The whistling trill that opens the main theme to THE GOOD, THE BAD & THE UGLY is so familiar as to be a cultural touchstone. Even an abbreviated sound byte of the theme is enough to conjure images of desolate desert plains, rolling tumbleweeds, and a cowboy-booted figure standing ominously in the distance. These images come from Sergio Leone's "spaghetti" Westerns (so called because they were shot in Italy), while the sounds--created to aid Leone's existential narratives--are the work of the legendary Ennio Morricone.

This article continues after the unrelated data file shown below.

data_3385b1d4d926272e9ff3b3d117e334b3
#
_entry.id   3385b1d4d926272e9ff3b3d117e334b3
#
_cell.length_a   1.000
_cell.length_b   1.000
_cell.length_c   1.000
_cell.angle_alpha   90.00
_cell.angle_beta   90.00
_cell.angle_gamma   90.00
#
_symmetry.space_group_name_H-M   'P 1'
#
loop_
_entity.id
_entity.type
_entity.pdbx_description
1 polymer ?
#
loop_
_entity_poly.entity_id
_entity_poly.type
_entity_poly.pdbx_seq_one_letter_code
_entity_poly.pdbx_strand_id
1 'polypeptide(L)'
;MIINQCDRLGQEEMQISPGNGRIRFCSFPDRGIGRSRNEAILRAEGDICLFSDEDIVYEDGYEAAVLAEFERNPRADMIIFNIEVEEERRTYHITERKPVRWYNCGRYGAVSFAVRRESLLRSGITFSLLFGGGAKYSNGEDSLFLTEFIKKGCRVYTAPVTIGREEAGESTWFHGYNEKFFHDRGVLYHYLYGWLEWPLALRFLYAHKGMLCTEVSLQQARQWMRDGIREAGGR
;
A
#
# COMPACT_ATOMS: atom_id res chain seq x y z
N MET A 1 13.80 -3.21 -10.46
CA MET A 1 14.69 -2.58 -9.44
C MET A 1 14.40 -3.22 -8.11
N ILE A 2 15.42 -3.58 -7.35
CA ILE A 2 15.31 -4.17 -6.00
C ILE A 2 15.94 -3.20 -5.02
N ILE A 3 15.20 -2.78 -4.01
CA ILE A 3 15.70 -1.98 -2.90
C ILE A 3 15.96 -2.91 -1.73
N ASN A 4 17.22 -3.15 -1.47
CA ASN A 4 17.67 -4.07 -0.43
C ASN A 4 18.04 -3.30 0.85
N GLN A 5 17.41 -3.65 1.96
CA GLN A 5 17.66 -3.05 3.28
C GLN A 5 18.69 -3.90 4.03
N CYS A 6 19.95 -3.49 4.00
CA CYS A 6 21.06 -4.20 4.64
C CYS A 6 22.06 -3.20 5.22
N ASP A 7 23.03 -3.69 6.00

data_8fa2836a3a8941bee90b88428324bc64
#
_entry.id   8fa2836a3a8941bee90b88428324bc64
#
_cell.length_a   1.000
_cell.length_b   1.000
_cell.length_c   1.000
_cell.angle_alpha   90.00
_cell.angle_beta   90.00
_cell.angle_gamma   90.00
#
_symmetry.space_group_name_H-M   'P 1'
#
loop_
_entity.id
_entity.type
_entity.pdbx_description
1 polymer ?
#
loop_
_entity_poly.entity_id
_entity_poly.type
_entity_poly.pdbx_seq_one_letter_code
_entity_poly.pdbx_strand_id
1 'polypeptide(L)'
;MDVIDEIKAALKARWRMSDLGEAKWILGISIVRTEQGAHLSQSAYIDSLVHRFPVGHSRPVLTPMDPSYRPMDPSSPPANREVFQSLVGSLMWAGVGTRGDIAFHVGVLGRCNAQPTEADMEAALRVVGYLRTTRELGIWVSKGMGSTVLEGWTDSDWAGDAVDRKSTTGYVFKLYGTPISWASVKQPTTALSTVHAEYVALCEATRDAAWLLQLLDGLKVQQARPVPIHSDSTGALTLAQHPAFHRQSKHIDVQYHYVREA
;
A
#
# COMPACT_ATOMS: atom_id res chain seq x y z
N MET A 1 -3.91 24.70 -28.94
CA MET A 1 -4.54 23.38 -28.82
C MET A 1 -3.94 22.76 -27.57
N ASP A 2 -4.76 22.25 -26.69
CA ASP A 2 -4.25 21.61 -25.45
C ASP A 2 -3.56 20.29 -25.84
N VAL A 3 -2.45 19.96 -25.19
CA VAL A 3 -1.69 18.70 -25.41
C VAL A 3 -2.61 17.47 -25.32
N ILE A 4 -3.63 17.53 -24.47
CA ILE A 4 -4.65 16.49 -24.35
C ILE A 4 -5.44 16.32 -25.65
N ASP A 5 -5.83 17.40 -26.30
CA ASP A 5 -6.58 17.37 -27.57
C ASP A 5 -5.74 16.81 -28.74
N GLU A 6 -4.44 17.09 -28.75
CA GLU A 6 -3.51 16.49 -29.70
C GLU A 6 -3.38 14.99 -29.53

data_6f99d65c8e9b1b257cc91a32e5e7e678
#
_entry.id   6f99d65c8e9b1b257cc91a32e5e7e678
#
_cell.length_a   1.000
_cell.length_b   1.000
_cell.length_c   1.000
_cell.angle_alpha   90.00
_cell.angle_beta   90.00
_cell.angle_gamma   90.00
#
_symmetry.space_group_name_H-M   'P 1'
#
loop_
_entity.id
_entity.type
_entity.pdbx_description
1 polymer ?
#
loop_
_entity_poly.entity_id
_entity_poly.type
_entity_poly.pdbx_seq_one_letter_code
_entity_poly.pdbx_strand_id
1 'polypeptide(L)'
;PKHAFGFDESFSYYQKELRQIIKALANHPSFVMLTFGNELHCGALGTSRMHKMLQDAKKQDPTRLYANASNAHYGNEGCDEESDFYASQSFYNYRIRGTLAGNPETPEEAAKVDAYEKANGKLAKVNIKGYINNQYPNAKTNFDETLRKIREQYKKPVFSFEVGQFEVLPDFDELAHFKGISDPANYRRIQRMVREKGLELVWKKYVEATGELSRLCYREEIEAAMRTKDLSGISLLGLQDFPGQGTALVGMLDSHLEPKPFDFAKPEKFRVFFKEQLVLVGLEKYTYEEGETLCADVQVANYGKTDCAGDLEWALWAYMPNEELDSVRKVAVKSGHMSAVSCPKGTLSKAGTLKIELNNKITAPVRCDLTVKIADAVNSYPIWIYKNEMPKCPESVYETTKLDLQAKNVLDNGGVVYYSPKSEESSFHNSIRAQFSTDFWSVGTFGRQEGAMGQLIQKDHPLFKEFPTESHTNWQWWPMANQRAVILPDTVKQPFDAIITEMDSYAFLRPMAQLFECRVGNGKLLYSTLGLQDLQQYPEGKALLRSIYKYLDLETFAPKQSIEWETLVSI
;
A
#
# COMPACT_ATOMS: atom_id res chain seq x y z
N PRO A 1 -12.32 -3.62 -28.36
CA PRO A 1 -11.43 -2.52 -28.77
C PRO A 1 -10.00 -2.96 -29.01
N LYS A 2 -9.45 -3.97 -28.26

Along with Bernard Herrmann and Nino Rota, Morricone is one of the most successful, accomplished, and well-known film composers of the 20th century. Like much of his work, the soundtrack to THE GOOD, THE BAD & THE UGLY utilizes unconventional instrumentation. Peculiar vocal calls, clanging auxiliary percussion, and electric guitars (which often employ a Dick Dale-like surf twang) trade off with a full complement of strings. The music is startlingly eclectic, moving from folk melodies to avant-garde dissonance to plaintive ballads to delicate ambience. Although the range of his career output is formidable, Morricone is perhaps best known for the soundtrack to this allegory of Civil War lawlessness, and it remains one of his finest achievements.